Cheeseweed is a delightful wild vegetable that is easily foraged because it is easily recognized.
Cheeseweed is the common name applied to a number of species in the genus Malva, but especially to Malva parviflora. There are around 40 species of Malva; and they are related to hibiscus, in the Malvaceae (Mallow family). Also related to okra – but don’t let that deter you. These are not mucilaginous (slimy) at all.
How to Recognize Cheeseweed
Cheeseweed leaves are easy to recognize. They are more-or-less round with wavy, shallow-toothed edges, and very often have a reddish spot at the leaf base. Leaves are alternate to one another along the stem.
Leaves and stems of many Malva species have stellate (star-shaped) hairs. Although they are called star-shaped they really look like little umbrellas with no cloth on them. Don’t let these hairs get in your eyes! They can be very irritating. These hairs lead to the Spanish name of “mal ojo” (bad eye) for one cheeseweed cousin, the (charming wildflower) globe mallow.
Charming, tiny hibiscus look a likes! Flowers occur in almost any month the plant is around. They are small, white to pale pink to mauve, and half an inch or so in diameter. Flower clusters are found along the stalk, coming from the bases of leaf stalks (petioles).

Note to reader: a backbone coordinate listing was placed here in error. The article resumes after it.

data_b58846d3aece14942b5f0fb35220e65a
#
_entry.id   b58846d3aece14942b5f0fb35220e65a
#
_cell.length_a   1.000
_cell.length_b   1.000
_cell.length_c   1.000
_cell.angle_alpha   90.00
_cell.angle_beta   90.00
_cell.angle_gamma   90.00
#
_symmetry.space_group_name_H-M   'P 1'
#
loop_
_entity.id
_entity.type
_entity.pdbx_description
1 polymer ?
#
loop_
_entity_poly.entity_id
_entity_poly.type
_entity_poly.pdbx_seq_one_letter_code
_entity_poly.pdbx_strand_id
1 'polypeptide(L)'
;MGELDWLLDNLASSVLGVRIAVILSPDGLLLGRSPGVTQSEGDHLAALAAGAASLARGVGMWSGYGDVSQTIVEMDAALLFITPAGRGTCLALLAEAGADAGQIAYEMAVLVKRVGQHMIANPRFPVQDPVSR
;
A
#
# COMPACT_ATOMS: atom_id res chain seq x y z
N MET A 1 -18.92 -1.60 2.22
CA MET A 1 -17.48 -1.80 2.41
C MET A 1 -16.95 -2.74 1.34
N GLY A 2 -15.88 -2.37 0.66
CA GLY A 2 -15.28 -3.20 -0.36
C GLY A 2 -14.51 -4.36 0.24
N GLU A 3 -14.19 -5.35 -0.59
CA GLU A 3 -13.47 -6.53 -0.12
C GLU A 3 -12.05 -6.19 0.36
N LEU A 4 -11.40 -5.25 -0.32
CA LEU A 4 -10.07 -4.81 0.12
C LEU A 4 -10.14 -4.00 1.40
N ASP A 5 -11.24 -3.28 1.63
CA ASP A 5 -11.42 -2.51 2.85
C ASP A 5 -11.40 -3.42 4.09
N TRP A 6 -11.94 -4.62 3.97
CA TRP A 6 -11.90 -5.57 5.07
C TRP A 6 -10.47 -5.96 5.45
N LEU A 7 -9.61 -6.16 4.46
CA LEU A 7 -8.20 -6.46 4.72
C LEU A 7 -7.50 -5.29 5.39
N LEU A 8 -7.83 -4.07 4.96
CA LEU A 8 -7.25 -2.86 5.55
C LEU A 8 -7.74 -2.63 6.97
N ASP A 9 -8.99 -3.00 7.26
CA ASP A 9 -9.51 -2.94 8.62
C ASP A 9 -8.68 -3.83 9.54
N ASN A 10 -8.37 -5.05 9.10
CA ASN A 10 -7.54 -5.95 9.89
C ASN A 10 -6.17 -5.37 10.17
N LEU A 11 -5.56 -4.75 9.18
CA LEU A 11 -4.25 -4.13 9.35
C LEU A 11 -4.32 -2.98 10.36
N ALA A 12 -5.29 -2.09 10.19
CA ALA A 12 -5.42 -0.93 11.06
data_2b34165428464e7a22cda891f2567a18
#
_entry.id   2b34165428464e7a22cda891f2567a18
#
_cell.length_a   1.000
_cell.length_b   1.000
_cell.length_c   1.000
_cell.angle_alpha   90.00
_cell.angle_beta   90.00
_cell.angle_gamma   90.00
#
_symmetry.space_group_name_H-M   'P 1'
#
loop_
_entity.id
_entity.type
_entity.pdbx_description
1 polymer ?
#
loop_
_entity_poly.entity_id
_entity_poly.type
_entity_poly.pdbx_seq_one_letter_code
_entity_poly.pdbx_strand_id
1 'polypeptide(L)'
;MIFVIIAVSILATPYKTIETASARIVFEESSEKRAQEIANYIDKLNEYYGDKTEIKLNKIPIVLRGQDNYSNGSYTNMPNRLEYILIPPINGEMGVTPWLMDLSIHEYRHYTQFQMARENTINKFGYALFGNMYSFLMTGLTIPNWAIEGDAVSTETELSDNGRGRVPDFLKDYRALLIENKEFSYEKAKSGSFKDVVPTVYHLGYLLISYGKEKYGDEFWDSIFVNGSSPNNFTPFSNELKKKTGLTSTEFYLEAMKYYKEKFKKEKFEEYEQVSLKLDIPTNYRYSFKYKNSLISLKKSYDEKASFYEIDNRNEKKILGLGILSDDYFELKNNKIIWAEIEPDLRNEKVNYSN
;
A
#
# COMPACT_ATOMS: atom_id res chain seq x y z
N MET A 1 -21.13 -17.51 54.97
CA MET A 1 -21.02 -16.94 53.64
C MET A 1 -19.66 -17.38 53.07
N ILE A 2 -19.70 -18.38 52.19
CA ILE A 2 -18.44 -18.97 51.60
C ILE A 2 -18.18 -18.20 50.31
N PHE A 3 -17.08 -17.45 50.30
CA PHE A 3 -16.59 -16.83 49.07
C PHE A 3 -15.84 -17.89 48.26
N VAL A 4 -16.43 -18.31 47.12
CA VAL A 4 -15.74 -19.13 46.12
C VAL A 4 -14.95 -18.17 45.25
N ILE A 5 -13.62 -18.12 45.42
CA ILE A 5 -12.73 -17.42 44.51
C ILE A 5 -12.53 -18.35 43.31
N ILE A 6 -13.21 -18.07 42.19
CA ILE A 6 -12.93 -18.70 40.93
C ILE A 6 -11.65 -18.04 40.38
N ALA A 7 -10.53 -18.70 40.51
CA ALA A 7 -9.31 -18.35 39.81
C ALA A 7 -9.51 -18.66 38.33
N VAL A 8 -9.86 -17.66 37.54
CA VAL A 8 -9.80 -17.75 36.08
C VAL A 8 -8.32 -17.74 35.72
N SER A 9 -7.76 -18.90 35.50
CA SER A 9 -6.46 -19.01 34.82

Word Nerd Shares – Mauve
The color mauve is named for Malva, and for the color of the flowers of many members of this genus.
Finally we get to why they are called “cheeseweed.” The seed pods resemble a miniature wheel of cheese with wedge-shaped sections. Each section contains one seed.
Seeds are small and are inside a snail-shaped section of papery fruit described. The seeds have a rounded kidney shape, reddish brown, and are roughly 1/12 of an inch long. No, thats not a typo – 1/ 12 of an inch.
When to Forage Cheeseweed
Cheeseweed is a winter crop in the Low and Middle Desert of the Southwest, appearing in January and February. It is often abundant in vacant lots and disturbed areas.
It is found in later months in Upper Elevations, generally starting in March and April. I have also found it in June atop the Chiracuahua Mountains, in disturbed soils close to the parking area.
Which One to Harvest?
The standard “cheeseweed” commonly eaten and used medicinally is Malva parviflora. Little cheeseweed (Malva neglecta) can be found growing wild in our region and is also very useful as a food plant. Indeed – all species of Malva are considered edible. Palatability is a different question. In general you want to get young leaves for eating.
See our overview article discussing Cheeseweed – here.
One tasty way to prepare cheeseweed in Sauteed Cheeseweed – here.
Other spring greens to forage – on our YouTube – here
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The authors of this blog have researched the edibility of the materials we discuss, however, humans vary in their ability to tolerate different foods, drinks, and herbs. Individuals consuming flowers, plants, animals or derivatives mentioned in this blog do so entirely at their own risk. The authors on this site cannot be held responsible for any adverse reaction. In case of doubt please consult your medical practitioner.
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